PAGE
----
The BOJ should quantitatively assess the negative impact of its policy on financial institution earnings and their net capital, and determine how much policy rates can fall before destabilizing the financial system." - source Nomura
As loan margins will continue to narrow, there is a heightened risk that banks could decide to extend fewer loan due to lack of demand or poor profitability, in effect triggering a credit crunch in a context where there is subdued demand for credit overall. This is as well highlighted in Nomura's report:
"According to a survey on major loan trends, loan demand was unchanged for companies (5 in June from 7 in December) and rose sharply for households (9 in June from 0 in December). However, lending to households may have included substantial refinancing demand.
In fact, the key factor cited by financial institutions in explaining the increase in individuals’ demand for capital is the drop in loan rates, not growing housing investment and higher personal spending. Moreover, we believe slow growth in corporate lending likely reflects weak loan demand in the corporate sector, and not so much financial institutions’ stance on lending. " - source Nomura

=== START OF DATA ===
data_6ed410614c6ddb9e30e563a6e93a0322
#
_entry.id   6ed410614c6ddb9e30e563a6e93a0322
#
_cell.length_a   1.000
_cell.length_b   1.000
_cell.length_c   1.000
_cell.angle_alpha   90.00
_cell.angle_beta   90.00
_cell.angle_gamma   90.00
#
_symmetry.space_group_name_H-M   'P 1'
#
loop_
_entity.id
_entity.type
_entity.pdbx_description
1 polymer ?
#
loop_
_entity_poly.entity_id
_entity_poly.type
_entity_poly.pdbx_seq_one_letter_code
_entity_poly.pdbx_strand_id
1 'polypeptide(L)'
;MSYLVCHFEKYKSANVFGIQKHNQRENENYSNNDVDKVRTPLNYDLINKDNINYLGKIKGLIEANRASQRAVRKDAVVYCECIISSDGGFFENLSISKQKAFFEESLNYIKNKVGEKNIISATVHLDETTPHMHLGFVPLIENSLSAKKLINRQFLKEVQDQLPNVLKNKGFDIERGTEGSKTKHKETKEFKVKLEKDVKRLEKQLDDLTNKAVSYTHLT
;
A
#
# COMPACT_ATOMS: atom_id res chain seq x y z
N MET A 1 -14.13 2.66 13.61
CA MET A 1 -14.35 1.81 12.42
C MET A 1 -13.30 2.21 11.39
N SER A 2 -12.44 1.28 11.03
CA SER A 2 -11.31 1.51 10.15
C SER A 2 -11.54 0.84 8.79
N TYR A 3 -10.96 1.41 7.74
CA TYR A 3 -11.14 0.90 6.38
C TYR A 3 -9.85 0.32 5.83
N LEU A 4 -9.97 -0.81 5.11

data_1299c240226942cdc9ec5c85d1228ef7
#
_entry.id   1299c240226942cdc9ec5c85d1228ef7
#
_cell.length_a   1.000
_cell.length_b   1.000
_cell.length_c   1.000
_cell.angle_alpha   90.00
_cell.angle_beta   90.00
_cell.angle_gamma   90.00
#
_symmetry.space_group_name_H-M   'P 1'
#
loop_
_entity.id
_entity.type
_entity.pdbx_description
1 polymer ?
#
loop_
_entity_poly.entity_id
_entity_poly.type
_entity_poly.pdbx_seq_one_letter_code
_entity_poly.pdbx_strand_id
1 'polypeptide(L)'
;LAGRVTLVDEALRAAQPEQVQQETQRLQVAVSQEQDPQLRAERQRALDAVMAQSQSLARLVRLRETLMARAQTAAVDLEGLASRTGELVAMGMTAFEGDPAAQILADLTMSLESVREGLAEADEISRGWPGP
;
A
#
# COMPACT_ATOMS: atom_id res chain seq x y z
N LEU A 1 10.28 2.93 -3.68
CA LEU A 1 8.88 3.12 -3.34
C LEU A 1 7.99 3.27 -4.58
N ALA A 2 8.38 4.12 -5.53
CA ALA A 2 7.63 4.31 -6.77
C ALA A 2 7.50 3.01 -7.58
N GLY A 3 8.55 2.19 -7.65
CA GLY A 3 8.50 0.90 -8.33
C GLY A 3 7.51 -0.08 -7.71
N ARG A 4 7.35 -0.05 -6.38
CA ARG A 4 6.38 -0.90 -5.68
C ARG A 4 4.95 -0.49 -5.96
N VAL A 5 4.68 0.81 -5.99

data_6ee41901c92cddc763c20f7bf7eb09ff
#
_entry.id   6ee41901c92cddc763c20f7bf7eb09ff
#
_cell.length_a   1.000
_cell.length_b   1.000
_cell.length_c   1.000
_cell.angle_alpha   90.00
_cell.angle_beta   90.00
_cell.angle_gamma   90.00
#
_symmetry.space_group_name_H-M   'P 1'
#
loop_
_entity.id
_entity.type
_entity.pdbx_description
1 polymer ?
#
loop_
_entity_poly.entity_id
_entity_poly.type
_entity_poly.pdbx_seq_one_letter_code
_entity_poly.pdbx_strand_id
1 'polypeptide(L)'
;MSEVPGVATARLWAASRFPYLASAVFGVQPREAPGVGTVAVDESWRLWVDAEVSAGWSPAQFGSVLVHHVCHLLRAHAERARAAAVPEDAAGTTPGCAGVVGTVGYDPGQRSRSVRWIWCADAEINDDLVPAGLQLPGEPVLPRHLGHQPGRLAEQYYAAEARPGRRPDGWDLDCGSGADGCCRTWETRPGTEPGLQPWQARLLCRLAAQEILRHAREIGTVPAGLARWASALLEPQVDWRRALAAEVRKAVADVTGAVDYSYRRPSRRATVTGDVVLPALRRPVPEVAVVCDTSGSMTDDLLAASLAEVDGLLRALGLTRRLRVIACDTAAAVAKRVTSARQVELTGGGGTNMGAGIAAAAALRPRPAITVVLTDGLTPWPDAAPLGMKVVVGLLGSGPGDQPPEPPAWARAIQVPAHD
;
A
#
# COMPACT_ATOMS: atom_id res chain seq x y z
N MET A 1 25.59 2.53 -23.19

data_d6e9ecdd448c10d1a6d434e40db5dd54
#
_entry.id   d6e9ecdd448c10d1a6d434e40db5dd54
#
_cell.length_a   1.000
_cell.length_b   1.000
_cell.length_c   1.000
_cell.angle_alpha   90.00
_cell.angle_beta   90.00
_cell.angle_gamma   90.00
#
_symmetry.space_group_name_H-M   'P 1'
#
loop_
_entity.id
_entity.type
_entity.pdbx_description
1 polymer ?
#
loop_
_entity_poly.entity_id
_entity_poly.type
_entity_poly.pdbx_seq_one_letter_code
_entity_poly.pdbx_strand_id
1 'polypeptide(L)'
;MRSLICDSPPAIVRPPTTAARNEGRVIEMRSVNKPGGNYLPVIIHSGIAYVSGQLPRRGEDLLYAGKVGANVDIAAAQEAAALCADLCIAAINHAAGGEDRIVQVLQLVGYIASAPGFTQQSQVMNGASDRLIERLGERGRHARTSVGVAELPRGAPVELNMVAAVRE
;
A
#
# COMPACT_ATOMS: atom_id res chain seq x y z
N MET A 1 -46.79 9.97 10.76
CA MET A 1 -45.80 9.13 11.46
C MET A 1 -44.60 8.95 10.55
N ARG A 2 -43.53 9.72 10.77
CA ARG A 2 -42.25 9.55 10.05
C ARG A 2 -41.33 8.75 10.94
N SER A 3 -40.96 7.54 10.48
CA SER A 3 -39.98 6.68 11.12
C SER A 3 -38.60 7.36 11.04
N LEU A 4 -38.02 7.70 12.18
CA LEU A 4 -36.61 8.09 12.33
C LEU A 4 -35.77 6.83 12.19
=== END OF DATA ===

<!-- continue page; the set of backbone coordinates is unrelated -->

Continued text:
Weak loan demand means that at the Zero Lower Bound (ZLB) and now NIRP, there is very little monetary policies can do. Now that we have a case of broken monetary transmission to the real economy, there is very little in that context for additional unconventional policies from the Bank of Japan to work their magic on the real economy.

We have already touched on this subject in April in our long conversation "Shrugging Atlas" where we discussed Japan and the kite string theory: